More “ness” monster sightings
    and a note on the commonality among the conservatisms

Adam Wolfson, editor of The Public Interest, contributes new two “ness” monsters in a single essay (“Conservatives and Neoconservatives,” Winter 2004): “rapaciousness” for “rapacity” (p. 35) and “solictousness” for “solicitude” (p.44). (He does, however, use “acuity” correctly, sparing us “acuitousness.”)

The essay is otherwise well-written and well-argued (from the neocon viewpoint), making many useful distinctions and connections. Wolfson raises, without answering, the question what it is that ties traditionalists, paleocons, libertarians, and neocons together as “conservative.”

Naturally, Wolfson nowhere mentions that all flavors of “conservative” wind up voting for politicians whose programs will, as a practical matter, increase the share of the national income going to the top 1% of the distribution and decrease the shares going to the bottom tenth, bottom quartile, and (in most cases) bottom half.

I would never claim that everything progressives support in the name of decreased income inequality is good policy; much of it (e.g., the corporate income tax, public-sector unionization) doesn’t even decrease income inequality. I’d even be willing to listen — admittedly, without much patience — to arguments that decreasing inequality from its current level would not be a good, or would not be worth its costs.

But the pretense on the right that the left-right split is fundamentally about anything except what virtually everyone on the progressive side regards as its central issue gets old fast.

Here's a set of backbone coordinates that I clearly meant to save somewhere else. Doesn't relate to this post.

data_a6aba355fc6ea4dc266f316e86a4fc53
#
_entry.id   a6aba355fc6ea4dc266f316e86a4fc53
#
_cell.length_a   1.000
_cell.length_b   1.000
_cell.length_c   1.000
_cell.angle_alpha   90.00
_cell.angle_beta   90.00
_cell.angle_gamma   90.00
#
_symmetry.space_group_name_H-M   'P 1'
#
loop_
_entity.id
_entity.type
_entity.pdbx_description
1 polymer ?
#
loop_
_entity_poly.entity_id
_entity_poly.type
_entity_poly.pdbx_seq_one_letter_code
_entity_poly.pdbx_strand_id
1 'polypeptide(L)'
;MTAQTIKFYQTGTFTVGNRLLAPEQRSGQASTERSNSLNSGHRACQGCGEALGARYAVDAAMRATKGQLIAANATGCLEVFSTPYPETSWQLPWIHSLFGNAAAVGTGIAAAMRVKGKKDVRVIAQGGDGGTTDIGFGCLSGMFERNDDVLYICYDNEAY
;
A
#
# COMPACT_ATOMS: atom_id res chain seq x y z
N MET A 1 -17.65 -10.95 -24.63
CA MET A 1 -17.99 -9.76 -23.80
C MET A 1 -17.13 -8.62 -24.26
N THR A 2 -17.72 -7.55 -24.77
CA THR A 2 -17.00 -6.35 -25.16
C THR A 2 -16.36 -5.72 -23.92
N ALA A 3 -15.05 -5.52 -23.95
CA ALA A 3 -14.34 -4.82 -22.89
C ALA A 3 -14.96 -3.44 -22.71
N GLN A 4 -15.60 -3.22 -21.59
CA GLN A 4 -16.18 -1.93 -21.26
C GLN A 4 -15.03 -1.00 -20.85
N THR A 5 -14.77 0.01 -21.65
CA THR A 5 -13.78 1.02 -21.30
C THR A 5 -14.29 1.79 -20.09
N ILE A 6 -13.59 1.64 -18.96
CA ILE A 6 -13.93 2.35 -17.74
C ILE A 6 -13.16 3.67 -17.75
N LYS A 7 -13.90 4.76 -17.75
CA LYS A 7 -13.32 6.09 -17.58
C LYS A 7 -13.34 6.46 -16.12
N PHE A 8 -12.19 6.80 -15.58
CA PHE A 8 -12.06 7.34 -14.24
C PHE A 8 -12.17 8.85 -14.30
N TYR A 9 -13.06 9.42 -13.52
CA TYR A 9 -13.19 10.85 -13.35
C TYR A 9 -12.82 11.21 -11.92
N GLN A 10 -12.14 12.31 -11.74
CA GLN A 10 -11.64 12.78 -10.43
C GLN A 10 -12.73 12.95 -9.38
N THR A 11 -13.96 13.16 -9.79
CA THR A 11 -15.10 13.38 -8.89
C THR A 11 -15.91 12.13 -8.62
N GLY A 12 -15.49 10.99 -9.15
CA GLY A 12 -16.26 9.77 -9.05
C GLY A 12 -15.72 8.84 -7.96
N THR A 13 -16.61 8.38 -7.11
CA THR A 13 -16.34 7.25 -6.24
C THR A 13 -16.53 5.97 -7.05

Or perhaps that’s just my irritableness speaking.

Author: Mark Kleiman

Professor of Public Policy at the NYU Marron Institute for Urban Management and editor of the Journal of Drug Policy Analysis. Teaches about the methods of policy analysis about drug abuse control and crime control policy, working out the implications of two principles: that swift and certain sanctions don't have to be severe to be effective, and that well-designed threats usually don't have to be carried out. Books: Drugs and Drug Policy: What Everyone Needs to Know (with Jonathan Caulkins and Angela Hawken) When Brute Force Fails: How to Have Less Crime and Less Punishment (Princeton, 2009; named one of the "books of the year" by The Economist Against Excess: Drug Policy for Results (Basic, 1993) Marijuana: Costs of Abuse, Costs of Control (Greenwood, 1989) UCLA Homepage Curriculum Vitae Contact:

One thought on “More “ness” monster sightings
    and a note on the commonality among the conservatisms”

  1. Frustrating Terminology

    I like reading Mark A.R. Kleiman because he is a smart voice on the left. But sometimes he can be frustrating. Here is a substantive quote from this article : Naturally, Wolfson nowhere mentions that all flavors of "conservative" wind…

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